Welcome to another edition of our Society's Statehouse Update, keeping you informed of the activities of local, state and federal government "on the hills" from Smith Hill to Capitol Hill!
State Government & RI Legislature Activity: The RI Society of CPAs, with our member partners in the RI Business Coalition, has been monitoring the Governor’s budget blueprint and numerous proposed bills at the General Assembly in recent weeks. Here is a snapshot of what we have been tracking and positions we are taking:
Articles in Governor Raimondo’s Proposed Budget:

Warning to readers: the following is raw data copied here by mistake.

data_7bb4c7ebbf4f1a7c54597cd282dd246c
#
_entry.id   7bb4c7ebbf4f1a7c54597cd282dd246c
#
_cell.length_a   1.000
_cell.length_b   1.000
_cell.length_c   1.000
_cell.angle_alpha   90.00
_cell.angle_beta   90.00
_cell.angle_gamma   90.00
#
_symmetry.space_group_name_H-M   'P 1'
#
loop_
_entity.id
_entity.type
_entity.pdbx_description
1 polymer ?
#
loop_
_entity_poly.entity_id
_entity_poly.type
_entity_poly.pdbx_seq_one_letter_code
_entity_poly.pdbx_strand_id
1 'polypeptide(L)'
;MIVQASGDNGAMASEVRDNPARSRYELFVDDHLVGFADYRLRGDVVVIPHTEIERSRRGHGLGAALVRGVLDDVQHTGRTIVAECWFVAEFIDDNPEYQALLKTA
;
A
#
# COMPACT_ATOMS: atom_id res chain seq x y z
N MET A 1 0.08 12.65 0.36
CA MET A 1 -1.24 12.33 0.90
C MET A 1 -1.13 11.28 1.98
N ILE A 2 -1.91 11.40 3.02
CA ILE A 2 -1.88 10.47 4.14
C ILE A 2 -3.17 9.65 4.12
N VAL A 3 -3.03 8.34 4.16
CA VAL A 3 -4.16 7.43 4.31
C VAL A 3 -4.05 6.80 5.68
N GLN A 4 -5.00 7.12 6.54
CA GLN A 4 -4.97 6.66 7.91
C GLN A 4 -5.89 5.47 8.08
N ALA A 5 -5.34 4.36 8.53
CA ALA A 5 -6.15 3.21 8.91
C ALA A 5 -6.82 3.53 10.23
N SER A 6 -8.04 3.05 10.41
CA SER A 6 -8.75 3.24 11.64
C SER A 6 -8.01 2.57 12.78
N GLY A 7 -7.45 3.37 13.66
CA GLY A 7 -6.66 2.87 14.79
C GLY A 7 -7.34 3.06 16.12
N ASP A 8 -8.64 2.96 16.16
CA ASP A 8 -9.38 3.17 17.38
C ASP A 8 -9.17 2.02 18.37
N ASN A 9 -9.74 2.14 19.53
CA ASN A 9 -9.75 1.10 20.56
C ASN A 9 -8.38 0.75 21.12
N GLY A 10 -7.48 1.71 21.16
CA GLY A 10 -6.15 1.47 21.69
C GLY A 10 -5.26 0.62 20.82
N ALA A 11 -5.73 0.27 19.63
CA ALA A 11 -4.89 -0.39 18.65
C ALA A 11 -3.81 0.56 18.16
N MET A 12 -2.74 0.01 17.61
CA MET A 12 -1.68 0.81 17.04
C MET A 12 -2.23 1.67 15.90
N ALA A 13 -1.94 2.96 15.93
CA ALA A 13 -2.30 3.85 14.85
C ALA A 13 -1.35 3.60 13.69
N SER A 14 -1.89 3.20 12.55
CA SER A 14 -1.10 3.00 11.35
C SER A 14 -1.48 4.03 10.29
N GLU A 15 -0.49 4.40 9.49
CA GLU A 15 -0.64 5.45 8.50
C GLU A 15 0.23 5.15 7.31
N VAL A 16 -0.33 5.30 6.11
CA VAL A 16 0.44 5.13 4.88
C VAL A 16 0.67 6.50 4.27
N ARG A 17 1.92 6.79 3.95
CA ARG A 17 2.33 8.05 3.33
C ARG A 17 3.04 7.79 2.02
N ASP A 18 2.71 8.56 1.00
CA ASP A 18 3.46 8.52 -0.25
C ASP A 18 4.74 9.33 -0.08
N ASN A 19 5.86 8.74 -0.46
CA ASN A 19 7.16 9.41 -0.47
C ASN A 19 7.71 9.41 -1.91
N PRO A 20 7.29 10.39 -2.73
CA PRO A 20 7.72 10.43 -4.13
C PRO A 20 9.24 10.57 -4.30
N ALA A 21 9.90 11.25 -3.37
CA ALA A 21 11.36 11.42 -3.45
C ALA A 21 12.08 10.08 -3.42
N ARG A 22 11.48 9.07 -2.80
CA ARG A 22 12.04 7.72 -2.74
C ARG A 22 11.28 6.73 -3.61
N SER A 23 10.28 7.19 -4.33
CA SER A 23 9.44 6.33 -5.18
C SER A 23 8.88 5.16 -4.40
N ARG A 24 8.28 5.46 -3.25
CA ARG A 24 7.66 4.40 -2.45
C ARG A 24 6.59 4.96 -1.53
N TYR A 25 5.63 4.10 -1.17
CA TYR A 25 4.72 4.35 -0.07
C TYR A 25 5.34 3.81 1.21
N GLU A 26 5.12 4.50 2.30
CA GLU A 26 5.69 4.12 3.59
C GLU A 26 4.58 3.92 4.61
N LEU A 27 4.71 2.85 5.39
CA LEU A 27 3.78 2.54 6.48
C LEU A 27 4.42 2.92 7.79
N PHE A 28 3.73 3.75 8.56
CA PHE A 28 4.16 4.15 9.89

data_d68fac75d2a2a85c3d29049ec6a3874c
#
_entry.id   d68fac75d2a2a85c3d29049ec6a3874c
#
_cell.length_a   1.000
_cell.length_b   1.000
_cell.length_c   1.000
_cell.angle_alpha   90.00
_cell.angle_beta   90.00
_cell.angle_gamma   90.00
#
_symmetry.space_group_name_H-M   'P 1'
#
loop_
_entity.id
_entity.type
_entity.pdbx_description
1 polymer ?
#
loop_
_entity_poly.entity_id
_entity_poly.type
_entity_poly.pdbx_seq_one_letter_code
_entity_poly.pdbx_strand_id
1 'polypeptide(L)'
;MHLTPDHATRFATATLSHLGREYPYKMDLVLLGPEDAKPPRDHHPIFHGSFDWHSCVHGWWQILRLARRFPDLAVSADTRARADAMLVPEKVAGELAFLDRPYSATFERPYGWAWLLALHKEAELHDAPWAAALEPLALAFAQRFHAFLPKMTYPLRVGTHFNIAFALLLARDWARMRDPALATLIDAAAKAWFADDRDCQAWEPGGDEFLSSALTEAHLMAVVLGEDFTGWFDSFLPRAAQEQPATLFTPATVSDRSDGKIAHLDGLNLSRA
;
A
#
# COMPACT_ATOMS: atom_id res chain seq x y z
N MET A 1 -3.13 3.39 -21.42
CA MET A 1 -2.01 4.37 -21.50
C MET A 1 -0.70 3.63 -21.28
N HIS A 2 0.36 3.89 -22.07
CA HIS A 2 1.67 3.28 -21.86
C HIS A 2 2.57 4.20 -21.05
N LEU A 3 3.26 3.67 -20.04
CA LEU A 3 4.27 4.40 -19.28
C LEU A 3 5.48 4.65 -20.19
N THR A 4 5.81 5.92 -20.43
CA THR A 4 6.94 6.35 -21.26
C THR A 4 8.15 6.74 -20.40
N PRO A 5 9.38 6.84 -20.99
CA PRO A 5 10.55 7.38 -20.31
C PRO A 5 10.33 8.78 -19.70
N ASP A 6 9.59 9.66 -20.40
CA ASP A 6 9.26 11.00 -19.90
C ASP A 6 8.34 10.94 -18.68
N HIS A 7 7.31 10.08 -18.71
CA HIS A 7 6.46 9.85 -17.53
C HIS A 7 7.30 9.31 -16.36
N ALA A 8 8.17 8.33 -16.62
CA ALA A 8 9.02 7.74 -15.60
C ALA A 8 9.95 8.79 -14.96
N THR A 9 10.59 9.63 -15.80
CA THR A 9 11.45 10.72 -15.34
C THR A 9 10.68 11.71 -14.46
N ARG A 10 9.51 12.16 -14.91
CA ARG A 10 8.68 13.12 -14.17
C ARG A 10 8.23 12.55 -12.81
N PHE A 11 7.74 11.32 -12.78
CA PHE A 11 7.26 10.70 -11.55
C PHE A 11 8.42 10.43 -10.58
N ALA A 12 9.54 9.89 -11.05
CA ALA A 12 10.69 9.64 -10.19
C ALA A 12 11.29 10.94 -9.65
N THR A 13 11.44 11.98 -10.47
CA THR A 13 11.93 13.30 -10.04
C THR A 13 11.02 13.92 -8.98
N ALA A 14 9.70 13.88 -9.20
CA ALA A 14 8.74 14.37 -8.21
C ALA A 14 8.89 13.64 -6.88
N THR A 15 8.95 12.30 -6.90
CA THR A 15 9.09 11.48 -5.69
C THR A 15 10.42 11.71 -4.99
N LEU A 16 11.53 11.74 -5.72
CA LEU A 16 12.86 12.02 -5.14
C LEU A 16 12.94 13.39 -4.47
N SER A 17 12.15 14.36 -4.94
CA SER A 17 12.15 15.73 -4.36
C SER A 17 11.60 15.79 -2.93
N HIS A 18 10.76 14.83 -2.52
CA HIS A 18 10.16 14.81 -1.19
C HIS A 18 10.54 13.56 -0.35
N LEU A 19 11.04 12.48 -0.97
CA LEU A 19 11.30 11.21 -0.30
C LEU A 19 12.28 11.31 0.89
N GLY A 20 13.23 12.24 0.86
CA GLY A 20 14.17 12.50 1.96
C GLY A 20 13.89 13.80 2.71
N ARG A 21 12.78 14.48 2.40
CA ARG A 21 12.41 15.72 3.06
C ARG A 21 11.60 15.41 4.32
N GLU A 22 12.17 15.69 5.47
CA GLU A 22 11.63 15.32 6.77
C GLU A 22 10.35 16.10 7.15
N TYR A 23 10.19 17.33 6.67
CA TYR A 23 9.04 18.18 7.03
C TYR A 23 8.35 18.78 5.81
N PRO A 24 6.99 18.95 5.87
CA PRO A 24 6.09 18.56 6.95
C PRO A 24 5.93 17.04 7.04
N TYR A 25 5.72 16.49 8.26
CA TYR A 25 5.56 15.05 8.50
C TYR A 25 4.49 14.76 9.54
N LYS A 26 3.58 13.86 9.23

Medicaid Tax on Employers: Budget Article 16: We joined in opposition to a proposal from Governor Raimondo to place a steep fee on businesses for employees who carry Medicaid as their health insurance coverage. The Governor’s proposal, targeted at larger companies with 300 employees or more, would force those businesses to pay a fee equivalent to 10-percent of a worker’s salary if that employee is on a public health plan, or Medicaid. The Governor says the largest group of companies in this category in RI are supermarkets and large retail chain convenience stores that generally employ large numbers of low-income minimum wage workers who rely on Medicaid for health coverage. But businesses are concerned that if the state’s revenue projections from the proposed fee fall short, the Governor will seek the same fee from businesses with smaller numbers of employees. The Business Coalition also points out since employers cannot force an employee to consider taking the company’s health plan, the legislation would force businesses to absorb large employee fee costs. The Governor is projecting the new tax would generate $15.6 million to the state’s budget next year and nearly $20 million per year after that. In a testimony letter from RISCPA President Melissa Travis to House Finance Committee Chair Marvin Abney, Melissa stated “We are disappointed there was no attempt to formally study the issue or meet with the business community. We are concerned other options have not been explored to find a sustainable path for the state’s Medicaid program.” We have asked the Budget Article not go forward.